Jul 08, 2014 10:51 PM EDT
Those who espouse the health benefits of dark chocolate have another reason to cheer, with new research from the American Heart Association asserting the rich confection may benefit leg circulation.
Of course, it's not the chocolate but its polyphenols -- specific compounds in the cocoa from which the chocolate is crafted -- that findings recently published in the Journal of the AHA found may help "reduce oxidative stress and improve blood flow in peripheral arteries," which carry blood to the legs, stomach, arms and head, according to a news release.
Peripheral artery disease, or PAD, causes the peripheral arteries to narrow, most commonly in the legs. Reduced blood flow can lead to pain, cramping and fatigue in legs and hips while walking.
The pilot study included 14 men and six women ages 60 to 78, all diagnosed with PAD. The participants were able to walk longer unassisted after eating dark chocolate, but not after eating milk chocolate.
Study subjects were "tested on a treadmill in the morning and then two hours after eating 40 grams" of dark chocolate, about the size of an average American plain chocolate bar. On a separate day, they repeated the test with milk chocolate.
The dark chocolate contained more than 85 percent cocoa, ensuring it was loaded with polyphenols, while the milk chocolate's cocoa content was below 30 percent, meaning far fewer polyphenols.
After eating dark chocolate, the participants walked an average 11 percent farther (39 feet) and 15 percent longer (17 seconds) than they could earlier that day. Milk chocolate didn't improve their distance or time.
The research revealed levels of nitric oxide, a gas the release notes is "linked to improved blood flow," increased when participants ate dark chocolate. And other "biochemical signs of oxidative stress" were lower.
The results, coupled with other experiments, suggest higher nitric oxide levels may dilate peripheral arteries and improve walking independence.
The performance boost was modest, but dark chocolate polyphenols are "of potential relevance for the quality of life of these patients," Lorenzo Loffredo, the study's co-author and assistant professor at Italy's Sapienza University of Rome, said in the release.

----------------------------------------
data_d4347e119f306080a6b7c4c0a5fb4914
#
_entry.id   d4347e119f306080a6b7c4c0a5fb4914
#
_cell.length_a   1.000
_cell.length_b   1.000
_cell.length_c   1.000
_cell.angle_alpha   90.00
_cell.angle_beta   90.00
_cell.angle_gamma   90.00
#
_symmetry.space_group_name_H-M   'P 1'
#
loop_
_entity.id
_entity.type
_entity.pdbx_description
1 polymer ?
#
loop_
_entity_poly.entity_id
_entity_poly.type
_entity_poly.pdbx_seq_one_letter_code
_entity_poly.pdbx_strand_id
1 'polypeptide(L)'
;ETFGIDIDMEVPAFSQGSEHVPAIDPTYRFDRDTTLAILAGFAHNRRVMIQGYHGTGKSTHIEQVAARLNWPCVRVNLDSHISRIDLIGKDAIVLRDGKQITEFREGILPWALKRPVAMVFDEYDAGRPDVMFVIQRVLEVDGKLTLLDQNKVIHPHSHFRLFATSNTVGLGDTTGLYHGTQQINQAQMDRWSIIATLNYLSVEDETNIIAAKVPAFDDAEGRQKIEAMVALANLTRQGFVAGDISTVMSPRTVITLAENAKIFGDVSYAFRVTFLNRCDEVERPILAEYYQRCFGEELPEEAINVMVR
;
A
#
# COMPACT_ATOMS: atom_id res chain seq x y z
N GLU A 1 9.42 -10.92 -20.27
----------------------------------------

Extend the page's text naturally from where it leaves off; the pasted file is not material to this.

Said physician Francesco Violi, the study's senior author and a Sapienza University internal medicine professor: "Polyphenol-rich nutrients could represent a new therapeutic strategy to counteract cardiovascular complications."
The researchers noted the findings need to be confirmed in a larger study involving long-term consumption, as the latest experimentation lacked a placebo group -- and participants knew which kind of chocolate they were given, which could have influenced the results.
AMA spokesman Mark Creager said it's too early to recommend polyphenols or dark chocolate for cardiovascular health.
"Other investigations have shown that polyphenols, including those in dark chocolate, may improve blood vessel function. But this study is extremely preliminary, and I think everyone needs to be cautious when interpreting the findings," said Creager, who directs the Vascular Center at Boston's Brigham and Women's Hospital and teaches medicine at Harvard Medical School.
"We know from other studies of antioxidants -- vitamin C and vitamin E, for example -- that these interventions have not gone on to show improvement in cardiovascular health."
Because chocolate adds calories to one's diet, the AMA, regardless of the findings about dark chocolate, recommends that "men consume no more than 150 calories per day from added sugars (9 teaspoons) and women should consume no more than 100 calories (6 teaspoons) from added sugar per day and 5 percent -6 percent of calories from saturated fat. A typical American chocolate bar provides 94 calories from sugar (24 grams) and 8 grams of saturated fat."
Other polyphenol-rich foods, including cloves, hazelnuts, dried peppermint, capers and celery seeds, contain far lower levels of added sugar, saturated fats and calories than does dark chocolate, the AMA release said.
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